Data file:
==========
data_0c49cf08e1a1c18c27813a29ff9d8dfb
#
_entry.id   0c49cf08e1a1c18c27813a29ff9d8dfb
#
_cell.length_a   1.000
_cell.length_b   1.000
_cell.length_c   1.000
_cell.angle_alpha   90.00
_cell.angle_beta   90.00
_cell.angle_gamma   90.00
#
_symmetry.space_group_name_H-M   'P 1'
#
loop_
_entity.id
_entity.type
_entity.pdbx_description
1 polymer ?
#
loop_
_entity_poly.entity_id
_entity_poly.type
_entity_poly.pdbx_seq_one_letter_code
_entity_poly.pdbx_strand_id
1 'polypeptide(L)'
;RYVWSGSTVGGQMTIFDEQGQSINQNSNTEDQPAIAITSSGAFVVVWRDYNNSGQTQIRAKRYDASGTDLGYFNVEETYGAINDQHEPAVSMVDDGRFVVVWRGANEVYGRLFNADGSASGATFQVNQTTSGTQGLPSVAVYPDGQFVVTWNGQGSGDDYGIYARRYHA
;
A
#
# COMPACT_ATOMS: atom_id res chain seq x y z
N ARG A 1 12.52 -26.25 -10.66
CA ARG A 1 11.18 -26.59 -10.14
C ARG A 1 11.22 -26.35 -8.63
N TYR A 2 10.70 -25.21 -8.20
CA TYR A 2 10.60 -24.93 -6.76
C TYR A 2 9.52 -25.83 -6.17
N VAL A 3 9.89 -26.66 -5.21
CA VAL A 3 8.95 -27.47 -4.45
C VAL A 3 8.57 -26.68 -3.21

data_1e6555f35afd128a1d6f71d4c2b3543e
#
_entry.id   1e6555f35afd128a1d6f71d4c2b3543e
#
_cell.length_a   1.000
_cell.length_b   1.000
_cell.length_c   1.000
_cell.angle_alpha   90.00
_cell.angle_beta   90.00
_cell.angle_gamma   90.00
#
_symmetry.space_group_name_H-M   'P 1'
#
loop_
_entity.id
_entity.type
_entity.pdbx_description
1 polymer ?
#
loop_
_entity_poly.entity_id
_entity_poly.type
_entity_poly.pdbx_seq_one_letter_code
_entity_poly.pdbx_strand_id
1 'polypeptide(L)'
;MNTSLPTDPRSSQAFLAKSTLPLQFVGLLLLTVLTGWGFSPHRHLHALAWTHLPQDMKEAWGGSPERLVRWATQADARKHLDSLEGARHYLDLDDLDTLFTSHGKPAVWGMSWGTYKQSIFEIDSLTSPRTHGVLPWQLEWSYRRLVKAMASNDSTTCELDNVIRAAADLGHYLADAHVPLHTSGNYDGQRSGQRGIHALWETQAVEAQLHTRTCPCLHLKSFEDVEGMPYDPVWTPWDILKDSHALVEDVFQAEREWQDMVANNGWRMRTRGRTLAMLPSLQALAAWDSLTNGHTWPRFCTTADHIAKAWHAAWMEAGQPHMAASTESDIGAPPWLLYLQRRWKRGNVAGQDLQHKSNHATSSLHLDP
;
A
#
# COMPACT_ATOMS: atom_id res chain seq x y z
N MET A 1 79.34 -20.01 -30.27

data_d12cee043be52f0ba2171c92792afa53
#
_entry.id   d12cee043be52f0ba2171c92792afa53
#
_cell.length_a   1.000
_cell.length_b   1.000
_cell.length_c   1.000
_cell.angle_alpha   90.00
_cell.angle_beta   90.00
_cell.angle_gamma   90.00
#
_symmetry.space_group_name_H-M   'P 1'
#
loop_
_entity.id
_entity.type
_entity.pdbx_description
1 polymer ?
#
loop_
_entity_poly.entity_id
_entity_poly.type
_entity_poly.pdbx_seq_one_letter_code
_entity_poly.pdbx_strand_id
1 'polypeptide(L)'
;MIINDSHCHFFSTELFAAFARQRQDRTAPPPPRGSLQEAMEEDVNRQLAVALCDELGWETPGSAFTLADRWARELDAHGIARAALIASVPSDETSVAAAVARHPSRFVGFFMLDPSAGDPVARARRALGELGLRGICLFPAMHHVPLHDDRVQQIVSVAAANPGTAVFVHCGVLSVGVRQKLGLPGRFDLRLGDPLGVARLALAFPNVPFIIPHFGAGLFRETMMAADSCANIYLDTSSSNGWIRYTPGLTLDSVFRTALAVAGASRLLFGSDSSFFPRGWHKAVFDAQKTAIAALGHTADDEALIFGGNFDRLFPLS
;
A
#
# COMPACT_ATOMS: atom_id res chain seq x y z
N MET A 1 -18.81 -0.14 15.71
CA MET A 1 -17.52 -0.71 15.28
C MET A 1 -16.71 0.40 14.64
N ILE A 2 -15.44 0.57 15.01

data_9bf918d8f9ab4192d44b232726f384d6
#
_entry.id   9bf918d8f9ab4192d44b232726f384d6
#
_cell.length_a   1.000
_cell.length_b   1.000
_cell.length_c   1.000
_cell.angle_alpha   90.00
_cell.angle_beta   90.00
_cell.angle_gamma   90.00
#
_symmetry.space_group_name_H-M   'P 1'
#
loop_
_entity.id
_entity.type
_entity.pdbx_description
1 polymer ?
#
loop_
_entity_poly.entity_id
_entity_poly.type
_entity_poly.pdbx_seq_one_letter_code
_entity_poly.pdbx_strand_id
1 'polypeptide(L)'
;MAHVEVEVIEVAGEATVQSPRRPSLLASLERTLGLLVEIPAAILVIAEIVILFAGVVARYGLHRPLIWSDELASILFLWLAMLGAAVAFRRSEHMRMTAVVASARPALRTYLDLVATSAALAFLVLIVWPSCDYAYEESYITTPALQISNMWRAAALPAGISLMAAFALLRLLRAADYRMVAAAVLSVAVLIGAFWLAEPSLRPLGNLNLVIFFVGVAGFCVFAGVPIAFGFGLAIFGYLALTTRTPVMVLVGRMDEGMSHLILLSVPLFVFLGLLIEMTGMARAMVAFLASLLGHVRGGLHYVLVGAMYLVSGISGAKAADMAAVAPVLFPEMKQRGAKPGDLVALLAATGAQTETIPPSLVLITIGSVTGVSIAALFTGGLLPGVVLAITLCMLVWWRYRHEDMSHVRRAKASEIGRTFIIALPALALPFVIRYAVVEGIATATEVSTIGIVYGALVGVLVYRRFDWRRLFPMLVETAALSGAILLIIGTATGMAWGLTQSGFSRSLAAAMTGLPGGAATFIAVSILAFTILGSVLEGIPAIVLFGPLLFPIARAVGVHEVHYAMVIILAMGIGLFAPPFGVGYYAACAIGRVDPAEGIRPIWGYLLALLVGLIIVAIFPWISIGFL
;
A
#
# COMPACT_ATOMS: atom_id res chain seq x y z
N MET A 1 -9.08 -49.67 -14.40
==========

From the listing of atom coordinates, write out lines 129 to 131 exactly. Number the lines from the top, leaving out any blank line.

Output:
1 'polypeptide(L)'
;MAHVEVEVIEVAGEATVQSPRRPSLLASLERTLGLLVEIPAAILVIAEIVILFAGVVARYGLHRPLIWSDELASILFLWLAMLGAAVAFRRSEHMRMTAVVASARPALRTYLDLVATSAALAFLVLIVWPSCDYAYEESYITTPALQISNMWRAAALPAGISLMAAFALLRLLRAADYRMVAAAVLSVAVLIGAFWLAEPSLRPLGNLNLVIFFVGVAGFCVFAGVPIAFGFGLAIFGYLALTTRTPVMVLVGRMDEGMSHLILLSVPLFVFLGLLIEMTGMARAMVAFLASLLGHVRGGLHYVLVGAMYLVSGISGAKAADMAAVAPVLFPEMKQRGAKPGDLVALLAATGAQTETIPPSLVLITIGSVTGVSIAALFTGGLLPGVVLAITLCMLVWWRYRHEDMSHVRRAKASEIGRTFIIALPALALPFVIRYAVVEGIATATEVSTIGIVYGALVGVLVYRRFDWRRLFPMLVETAALSGAILLIIGTATGMAWGLTQSGFSRSLAAAMTGLPGGAATFIAVSILAFTILGSVLEGIPAIVLFGPLLFPIARAVGVHEVHYAMVIILAMGIGLFAPPFGVGYYAACAIGRVDPAEGIRPIWGYLLALLVGLIIVAIFPWISIGFL
;